Mexico City’s Chinatown is crowded, frenzied, and chaotic — but in an oddly great sort of way.
The neighborhood traces its origins in the late 18th century when Chinese immigrants began to arrive in Mexico en masse to work on railroads and other construction projects.
In years past Mexico City’s Chinatown had a bit of a bad reputation for pickpocketing and petty crime and as result, many folks chose to stay away. But thankfully in 2018, the area was remodeled and has been thriving ever since.
The main draw for most visiting Barrio Chino, as it is known, unsurprisingly is the food. Just about everywhere you look you will spot appetizing dim sum and dumpling joints.
But this being Mexico, the food on offer is not limited to restaurants, as countless popup shops and makeshifts stands offer up everything from ramen to Japanese edamame.
But it’s not just Chinese food up for offer, as Japanese, Korean and Thai options are also plentiful.
Other large Asian diasporas have long made up Mexico City’s vibrant makeup. Aside from the Chinese, one of these largest groups are made up of Koreans, some of whom can trace their family history in Mexico to over 200 years.
If you are craving sweets, CDMX China Town has something for just about everyone, though I am not sure how authentic some of these offerings really are.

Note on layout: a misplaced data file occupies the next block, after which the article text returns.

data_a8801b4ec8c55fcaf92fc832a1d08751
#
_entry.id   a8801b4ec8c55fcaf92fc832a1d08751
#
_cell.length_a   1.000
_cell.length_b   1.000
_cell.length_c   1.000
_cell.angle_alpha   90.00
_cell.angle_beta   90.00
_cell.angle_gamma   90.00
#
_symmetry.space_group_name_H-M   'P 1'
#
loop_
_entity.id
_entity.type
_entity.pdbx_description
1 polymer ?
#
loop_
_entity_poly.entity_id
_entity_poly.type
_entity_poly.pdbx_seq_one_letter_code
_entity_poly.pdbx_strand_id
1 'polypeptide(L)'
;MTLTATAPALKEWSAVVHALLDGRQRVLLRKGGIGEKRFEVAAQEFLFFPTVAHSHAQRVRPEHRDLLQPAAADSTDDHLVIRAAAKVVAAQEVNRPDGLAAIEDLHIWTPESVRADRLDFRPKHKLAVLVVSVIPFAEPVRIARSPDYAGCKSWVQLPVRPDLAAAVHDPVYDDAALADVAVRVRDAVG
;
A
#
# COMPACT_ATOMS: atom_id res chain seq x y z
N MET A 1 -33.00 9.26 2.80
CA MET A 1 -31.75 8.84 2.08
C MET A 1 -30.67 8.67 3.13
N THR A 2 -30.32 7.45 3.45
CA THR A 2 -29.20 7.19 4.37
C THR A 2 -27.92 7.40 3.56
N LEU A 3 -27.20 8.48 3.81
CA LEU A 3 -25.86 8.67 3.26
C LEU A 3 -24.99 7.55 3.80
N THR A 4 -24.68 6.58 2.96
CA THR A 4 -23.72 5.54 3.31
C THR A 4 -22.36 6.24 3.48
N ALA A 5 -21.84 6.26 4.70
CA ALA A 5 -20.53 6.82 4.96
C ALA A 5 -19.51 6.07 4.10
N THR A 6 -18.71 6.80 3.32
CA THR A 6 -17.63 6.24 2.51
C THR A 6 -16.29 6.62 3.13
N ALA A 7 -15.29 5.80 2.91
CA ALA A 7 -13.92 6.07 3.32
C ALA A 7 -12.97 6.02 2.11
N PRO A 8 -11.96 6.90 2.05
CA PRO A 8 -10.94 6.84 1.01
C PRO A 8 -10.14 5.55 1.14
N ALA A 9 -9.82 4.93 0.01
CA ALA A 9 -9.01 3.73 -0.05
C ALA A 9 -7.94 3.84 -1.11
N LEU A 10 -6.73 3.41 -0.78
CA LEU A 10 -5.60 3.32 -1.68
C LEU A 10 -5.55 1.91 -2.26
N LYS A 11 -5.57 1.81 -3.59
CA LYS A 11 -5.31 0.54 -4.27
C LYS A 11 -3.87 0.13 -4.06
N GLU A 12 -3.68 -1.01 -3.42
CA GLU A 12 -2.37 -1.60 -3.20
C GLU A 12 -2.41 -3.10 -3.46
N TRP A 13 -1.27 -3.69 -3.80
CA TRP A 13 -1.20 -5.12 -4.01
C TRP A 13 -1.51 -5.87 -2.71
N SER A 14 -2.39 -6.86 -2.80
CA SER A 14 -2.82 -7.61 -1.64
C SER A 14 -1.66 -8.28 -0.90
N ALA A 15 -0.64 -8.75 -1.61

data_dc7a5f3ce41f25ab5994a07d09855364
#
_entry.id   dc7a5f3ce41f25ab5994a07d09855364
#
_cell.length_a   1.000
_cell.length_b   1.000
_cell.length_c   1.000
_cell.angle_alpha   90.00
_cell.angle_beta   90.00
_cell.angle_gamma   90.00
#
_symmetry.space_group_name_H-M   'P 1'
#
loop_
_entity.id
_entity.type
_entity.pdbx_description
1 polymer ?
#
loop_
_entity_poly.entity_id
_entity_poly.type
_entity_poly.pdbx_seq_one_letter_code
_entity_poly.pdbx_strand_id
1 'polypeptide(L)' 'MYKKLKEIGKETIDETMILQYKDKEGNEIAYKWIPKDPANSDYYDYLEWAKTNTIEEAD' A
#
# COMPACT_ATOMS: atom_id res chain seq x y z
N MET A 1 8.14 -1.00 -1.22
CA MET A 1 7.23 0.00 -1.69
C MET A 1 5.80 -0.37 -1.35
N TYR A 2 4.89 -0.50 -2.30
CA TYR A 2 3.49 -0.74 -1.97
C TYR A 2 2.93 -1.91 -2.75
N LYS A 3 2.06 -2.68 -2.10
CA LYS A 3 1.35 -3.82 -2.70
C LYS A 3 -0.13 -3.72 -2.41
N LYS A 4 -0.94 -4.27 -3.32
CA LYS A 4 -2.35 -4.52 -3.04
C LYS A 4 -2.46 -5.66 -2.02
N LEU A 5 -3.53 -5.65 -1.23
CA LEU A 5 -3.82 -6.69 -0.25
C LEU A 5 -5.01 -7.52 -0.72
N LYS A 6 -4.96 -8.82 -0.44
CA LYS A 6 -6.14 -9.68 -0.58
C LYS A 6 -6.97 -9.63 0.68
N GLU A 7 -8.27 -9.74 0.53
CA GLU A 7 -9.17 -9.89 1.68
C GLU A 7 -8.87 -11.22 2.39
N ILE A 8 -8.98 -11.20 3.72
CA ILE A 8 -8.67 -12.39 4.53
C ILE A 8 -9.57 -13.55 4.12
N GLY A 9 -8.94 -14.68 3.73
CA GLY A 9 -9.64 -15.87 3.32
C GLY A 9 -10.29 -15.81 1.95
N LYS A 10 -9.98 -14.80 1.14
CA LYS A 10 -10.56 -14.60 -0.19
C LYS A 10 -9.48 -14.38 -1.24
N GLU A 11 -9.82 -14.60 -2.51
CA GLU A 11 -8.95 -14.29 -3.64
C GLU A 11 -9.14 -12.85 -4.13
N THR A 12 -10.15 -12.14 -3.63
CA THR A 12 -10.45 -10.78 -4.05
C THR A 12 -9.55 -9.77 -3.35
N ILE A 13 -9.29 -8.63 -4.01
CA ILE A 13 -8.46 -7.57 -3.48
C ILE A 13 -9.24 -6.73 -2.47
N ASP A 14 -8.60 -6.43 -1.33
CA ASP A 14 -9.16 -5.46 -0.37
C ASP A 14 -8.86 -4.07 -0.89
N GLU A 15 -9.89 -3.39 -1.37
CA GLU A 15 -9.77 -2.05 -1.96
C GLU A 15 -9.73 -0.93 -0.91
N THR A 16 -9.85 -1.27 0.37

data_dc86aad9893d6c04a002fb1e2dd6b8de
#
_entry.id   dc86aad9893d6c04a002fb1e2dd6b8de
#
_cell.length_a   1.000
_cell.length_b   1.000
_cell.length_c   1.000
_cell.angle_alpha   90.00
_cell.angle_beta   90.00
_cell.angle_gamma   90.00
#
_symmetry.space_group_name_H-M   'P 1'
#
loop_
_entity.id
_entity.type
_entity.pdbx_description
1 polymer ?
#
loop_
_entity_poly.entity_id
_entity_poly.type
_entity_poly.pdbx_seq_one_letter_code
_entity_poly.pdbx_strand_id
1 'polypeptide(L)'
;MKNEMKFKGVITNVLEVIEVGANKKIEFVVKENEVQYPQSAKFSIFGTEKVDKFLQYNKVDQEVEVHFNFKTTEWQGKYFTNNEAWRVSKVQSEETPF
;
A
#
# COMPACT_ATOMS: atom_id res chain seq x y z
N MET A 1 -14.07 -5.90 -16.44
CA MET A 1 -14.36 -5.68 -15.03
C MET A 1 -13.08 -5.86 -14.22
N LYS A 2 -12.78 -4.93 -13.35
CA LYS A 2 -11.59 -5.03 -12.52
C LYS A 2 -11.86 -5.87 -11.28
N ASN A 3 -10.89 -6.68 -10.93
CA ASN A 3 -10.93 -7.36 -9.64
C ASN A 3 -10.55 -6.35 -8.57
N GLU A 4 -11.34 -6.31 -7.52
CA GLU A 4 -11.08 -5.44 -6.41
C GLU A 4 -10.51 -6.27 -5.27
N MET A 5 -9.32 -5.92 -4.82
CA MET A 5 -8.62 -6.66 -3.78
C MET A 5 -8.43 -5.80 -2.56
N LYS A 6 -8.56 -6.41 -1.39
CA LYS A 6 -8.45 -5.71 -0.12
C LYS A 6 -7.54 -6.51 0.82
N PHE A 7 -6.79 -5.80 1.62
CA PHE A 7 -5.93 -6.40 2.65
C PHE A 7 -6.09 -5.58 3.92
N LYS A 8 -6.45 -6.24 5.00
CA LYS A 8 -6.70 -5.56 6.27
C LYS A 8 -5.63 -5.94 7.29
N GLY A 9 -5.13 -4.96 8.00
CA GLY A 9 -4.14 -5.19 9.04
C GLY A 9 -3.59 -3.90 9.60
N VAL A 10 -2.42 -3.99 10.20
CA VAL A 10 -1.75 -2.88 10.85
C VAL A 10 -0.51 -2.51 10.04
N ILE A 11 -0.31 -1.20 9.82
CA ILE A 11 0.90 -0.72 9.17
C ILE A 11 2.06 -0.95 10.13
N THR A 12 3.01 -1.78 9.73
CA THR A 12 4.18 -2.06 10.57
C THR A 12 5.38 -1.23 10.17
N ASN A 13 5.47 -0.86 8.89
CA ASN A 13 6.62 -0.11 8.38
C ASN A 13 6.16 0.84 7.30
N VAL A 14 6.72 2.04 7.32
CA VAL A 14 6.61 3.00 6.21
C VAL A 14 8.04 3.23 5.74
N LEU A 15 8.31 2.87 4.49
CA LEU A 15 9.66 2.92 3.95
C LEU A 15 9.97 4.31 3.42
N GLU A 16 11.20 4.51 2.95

One of the most popular times for sale appears to be colorful sweet buns, but alas, after my dumpling I was already way too full to try anything else.
Mexico City’s Chinatown covers an area of about four square city blocks and also features all sorts of stores and shops selling everything from stuffed animals, to action figures and video games.
The area is also a popular meeting place for Otakus, which is to say aficionados of anime and manga subcultures.
Despite a large number of businesses, the area does have a couple of small parks which are a little more relaxed, including the Parque Santos Degollado.
Perhaps surprisingly and perhaps not, it’s possible to find taco restaurants featuring both Chinese and Spanish signage here.
So next time you find yourself in Mexico’s largest city, make your way down to its historic Chinatown, and don’t be afraid to sample all of the sights and sounds it has to offer.
If you go
For anyone in the area but not staying downtown, CDMX Chinatown’s nearest Metro stop is San Juan de Letrán, and ride-sharing apps are fairly inexpensive and plentiful, as well.